CHLOE ROYER

CH.89: If you were to categorize or describe the style of your artwork, what would it be and why?

CR: My work revolves around the relationship we have with the body, our own and other people’s, and around societal issues. It lies somewhere between what I call “functional art” and sculpture. I use domestic codes to “tame” the visitor and force him to rethink his relationship to the work. I am interested in knowing how a work of art can become a partner for the body. I want to invent a space where the visitor communicates with the work in a circular dialog.

CH.89: Where do you draw your inspiration from?

CR: From many things. Dance and cinema hold an important place in my inspirations, I need visual shock. Literature also, when I am interested in reflecting on a specific topic. Classical painting from the XVI, XVIIth century. But it can also be things from my everyday life, things that I see or than surround me. In my studio, I like to collect photos and objects that I pick up here and there. I think they indirectly infuse my routine or my work.

CH.89: Can you talk a little bit about what your creative thought process is like when starting a new project/ piece of artwork?

CR: I do a little rough draft on my ideas and I switch to volumes very fast. As far as I am concerned, experimenting with different materials is quite long. I like to divert materials from their initial function.

CH.89: Is there anything in particular that you would want people to take from your artwork?

CR: A different look on themselves.

CH.89: Can you talk a little bit about your lifestyle as an artist and what that is like?

CR: I like to separate “back office” moments from proper production ones. I spend most of my time in my studio, but I also like to visit many galleries, exhibitions and events at night to see what’s happening around me, I am very dynamic. I have also been the art curator for Feÿ Arts for the past two years, a young artists’ festival based in Bourgogne.

CH.89: When starting out an artistic task, do you think it is better to have a particular direction/set plan guiding your way? Or, is it better to act on impulse and go from there?

CR: I always have an idea in mind when starting a new work. I think of what I want to convey through it. But the result is always a surprise, and it’s what I like about my creative process, making “accidents”.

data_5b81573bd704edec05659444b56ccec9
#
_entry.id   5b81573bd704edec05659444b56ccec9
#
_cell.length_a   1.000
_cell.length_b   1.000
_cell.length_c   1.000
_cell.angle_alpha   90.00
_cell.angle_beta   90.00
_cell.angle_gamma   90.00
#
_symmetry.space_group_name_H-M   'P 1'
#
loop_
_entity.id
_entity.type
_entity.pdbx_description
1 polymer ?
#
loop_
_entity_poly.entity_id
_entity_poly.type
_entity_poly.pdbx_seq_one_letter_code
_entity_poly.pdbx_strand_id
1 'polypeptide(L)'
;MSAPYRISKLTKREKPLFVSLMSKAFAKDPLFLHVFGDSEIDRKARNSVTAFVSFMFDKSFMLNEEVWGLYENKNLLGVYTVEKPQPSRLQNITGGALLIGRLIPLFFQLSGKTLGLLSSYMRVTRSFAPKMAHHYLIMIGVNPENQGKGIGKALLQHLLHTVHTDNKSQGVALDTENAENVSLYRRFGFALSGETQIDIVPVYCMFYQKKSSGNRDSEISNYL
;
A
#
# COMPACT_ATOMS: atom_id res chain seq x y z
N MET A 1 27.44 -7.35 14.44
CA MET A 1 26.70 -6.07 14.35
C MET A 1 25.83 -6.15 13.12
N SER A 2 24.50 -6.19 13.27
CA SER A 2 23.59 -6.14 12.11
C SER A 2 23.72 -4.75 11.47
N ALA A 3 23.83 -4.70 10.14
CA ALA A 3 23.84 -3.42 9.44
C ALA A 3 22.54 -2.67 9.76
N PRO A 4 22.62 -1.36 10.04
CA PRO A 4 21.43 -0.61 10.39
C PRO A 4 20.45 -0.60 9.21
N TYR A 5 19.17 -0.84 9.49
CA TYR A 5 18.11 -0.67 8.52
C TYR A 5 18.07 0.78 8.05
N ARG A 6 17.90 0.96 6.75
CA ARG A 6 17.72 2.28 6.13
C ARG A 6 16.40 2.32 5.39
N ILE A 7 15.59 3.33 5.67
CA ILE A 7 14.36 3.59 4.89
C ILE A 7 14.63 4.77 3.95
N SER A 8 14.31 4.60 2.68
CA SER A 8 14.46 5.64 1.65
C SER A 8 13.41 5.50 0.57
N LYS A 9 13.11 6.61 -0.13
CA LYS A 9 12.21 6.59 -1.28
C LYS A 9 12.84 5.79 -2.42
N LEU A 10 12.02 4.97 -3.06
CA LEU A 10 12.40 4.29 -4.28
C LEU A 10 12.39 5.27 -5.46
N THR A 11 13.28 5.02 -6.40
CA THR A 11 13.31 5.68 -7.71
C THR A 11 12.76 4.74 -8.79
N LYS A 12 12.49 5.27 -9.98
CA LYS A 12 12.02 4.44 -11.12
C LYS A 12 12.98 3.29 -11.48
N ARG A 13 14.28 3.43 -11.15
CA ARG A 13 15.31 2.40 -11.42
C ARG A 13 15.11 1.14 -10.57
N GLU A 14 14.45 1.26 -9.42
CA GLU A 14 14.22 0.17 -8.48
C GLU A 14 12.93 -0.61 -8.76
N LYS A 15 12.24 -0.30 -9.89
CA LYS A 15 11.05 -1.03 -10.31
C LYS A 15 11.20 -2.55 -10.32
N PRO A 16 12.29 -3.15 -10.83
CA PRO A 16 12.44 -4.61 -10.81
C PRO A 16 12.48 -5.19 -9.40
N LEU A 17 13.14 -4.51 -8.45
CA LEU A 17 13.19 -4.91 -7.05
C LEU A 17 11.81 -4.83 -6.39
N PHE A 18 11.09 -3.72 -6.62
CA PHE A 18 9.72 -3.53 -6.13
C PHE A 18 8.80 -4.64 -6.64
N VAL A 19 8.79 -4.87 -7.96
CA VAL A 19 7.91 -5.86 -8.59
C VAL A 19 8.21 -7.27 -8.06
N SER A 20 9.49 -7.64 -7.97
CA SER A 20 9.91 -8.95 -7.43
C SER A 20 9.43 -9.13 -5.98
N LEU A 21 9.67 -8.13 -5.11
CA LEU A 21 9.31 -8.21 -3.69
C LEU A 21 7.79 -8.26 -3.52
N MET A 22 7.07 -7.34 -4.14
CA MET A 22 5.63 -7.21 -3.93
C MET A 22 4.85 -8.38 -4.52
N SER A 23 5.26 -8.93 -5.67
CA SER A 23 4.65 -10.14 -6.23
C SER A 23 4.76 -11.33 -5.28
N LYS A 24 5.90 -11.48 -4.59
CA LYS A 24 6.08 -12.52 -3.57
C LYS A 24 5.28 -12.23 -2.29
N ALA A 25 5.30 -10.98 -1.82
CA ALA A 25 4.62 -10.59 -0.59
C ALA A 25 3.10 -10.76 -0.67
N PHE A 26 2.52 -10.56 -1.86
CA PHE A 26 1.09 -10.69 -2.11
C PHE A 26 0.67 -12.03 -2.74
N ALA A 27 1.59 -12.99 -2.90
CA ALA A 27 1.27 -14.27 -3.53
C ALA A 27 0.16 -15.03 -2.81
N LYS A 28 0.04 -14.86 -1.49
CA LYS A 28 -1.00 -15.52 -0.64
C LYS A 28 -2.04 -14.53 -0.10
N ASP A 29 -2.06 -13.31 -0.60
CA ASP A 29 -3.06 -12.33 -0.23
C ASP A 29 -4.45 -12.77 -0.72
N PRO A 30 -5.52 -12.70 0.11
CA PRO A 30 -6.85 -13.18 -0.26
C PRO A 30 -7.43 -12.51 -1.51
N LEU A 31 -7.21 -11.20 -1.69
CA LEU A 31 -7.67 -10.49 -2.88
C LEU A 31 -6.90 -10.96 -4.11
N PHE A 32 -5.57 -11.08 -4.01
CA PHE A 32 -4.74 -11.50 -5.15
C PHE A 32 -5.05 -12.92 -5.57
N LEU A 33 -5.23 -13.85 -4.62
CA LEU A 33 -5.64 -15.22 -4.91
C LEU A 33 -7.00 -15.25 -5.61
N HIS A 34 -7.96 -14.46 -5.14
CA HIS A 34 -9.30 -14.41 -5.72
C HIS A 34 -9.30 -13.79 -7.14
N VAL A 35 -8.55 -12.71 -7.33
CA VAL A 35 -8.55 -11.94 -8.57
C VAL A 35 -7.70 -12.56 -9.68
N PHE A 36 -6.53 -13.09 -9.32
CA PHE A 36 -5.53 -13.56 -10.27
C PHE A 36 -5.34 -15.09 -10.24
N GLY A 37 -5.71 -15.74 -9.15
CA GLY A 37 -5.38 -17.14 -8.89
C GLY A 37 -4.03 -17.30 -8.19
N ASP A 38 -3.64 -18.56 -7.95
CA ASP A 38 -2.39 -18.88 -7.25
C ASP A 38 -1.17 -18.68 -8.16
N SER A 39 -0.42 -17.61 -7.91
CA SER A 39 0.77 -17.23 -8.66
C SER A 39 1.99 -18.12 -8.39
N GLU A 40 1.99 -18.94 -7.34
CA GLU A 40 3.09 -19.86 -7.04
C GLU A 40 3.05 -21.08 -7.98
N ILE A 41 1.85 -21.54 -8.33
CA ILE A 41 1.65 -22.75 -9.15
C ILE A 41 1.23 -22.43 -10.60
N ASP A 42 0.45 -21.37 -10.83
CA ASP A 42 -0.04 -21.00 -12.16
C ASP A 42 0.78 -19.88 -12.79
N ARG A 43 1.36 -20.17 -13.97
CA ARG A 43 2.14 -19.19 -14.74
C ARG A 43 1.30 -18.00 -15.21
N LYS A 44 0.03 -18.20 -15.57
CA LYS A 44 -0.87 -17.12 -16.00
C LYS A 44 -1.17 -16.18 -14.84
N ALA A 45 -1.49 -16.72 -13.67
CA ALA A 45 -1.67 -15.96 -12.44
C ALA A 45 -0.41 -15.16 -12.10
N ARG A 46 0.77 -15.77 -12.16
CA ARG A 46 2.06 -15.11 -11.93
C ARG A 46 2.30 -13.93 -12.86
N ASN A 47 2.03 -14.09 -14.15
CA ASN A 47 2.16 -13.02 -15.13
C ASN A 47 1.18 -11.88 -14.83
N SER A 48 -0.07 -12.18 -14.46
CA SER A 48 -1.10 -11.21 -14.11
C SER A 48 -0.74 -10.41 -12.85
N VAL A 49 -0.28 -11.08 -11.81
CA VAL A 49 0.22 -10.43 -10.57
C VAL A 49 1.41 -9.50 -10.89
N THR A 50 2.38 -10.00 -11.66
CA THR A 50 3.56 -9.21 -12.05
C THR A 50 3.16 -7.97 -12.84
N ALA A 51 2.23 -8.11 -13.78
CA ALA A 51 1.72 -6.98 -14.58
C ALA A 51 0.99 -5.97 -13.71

CH.89: What is one major lesson you’ve learned as an artist thus far?

CR: Resilience.

CH.89: Do you regard personal style & taste to be of highest importance?

CR: I think an artist shouldn’t have style or taste criteria or he will never be surprised about his work nor able to invent new different languages.

CH.89: What do you consider to be the hardest thing about being an artist?

CR: To look at yourself truly and honestly, in the depths of yourself. And isolate the rest, the beliefs, the social codes, the things you learned during your studies, everything that stands in the way of your creation and rules your life. And then start a dialog from there.

CH.89: What is one thing you love about being an artist?

CR: Watching the world, digesting it and reflecting it.

CH.89: Is there anyone in particular, any artist’s that inspire you in any way?

CR: Many! They are the ones who made me want to become an artist as well. My desires and my “tastes” have changed but I remain very inspired by artists such as Iza Genzken, Nairy Baghramian or Louise Bourgeois to only name a few.

CH.89: What do you think of technology in terms of being a useful tool for artists today?

CR: It’s an interesting question. As far as I am concerned, I think it’s great! You have to embrace it, as long as it remains a tool and not a proper language.

CH.89: Do you think being an artist allows you to view the world differently from those who don’t follow creative paths?

CR: It depends on the questions you’re raising. But being an artist allows you to have the time to raise them.

CH.89: Do you enjoy traveling? If so, do you have a favorite city?

CR: I have been travelling by myself since I was old enough to do so. There are so many cities I love, it’s very hard for me to pick just one… But if I had to, I would say Berlin, where I lived for a while. Berlin has a great energy, it’s a mix of many different things I love; the open spaces, the omnipresence of nature, the multiple identities, full of paradox. It is a very diverse and cosmopolitan city but has a very slow feeling at the same time.

CH.89: Do you have a favorite author or book?

CR: I have an obsessive temperament so it depends on the period. Right now I am very interested in Paul B. Preciado’s thought.

CH.89: Any future goals or plans for your artwork?

CR: I will be showing my latest work in Milano soon.

CH.89: What does being an artist mean to you?

CR: It means taking a stance, having a vision and being able to express it somehow.

CH.89: What’s the last song you listened to?

CR: O Superman, by Laurie Anderson. I absolutely love this music.

CH.89: Any last words on the aesthetic of your artwork?

CR: (|)

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